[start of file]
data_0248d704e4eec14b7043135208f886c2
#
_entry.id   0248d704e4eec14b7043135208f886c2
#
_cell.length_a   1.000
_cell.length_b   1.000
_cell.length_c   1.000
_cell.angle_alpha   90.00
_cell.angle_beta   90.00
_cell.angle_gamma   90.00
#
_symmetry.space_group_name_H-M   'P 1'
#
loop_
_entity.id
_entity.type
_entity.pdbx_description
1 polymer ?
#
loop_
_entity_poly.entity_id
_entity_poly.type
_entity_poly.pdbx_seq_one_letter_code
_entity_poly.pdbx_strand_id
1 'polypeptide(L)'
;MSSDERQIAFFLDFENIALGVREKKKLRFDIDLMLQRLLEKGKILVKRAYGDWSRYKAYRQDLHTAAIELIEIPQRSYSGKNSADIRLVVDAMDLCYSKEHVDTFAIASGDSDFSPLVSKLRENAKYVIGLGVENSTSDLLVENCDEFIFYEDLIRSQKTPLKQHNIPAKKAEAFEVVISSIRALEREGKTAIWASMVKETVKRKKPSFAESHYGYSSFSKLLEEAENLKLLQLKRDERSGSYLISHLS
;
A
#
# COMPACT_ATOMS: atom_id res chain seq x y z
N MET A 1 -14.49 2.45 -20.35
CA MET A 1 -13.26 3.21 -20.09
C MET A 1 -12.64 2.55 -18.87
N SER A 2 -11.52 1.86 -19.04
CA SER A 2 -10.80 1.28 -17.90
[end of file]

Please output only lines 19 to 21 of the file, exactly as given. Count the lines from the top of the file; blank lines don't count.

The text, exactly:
#
loop_
_entity_poly.entity_id